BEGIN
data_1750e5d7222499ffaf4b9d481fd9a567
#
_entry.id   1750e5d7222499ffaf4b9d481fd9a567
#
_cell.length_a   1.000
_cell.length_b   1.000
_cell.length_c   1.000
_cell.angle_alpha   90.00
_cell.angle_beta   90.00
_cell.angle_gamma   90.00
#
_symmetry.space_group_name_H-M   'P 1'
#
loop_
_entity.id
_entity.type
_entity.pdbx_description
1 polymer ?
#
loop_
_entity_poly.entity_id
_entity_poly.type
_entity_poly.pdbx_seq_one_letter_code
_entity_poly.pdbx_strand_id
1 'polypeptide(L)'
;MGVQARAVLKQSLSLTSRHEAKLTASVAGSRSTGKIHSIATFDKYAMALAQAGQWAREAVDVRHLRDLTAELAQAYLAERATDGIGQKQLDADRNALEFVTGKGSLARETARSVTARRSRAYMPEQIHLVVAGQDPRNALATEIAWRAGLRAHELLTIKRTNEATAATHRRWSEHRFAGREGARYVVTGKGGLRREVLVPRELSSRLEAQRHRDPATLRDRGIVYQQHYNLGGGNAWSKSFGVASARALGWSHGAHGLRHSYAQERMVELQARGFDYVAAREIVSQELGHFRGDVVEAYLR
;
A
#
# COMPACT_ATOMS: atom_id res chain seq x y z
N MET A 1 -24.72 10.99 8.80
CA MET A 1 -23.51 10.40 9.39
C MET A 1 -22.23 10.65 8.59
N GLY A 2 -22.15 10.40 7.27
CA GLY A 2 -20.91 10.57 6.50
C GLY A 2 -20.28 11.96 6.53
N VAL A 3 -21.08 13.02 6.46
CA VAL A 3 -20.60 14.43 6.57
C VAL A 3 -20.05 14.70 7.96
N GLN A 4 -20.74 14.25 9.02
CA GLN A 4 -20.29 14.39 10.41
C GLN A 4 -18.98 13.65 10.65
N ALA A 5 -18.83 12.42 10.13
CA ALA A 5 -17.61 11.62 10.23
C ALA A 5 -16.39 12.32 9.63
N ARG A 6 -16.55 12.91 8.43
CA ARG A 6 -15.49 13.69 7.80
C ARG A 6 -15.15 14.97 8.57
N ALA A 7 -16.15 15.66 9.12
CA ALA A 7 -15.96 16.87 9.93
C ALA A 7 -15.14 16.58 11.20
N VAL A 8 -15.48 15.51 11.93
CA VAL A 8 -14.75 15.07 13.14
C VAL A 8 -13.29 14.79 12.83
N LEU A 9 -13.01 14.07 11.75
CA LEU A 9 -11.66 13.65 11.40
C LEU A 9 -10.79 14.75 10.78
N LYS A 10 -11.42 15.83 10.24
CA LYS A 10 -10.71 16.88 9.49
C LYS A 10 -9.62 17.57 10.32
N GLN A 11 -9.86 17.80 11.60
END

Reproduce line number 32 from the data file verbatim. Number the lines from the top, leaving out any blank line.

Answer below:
CA MET A 1 -23.51 10.40 9.39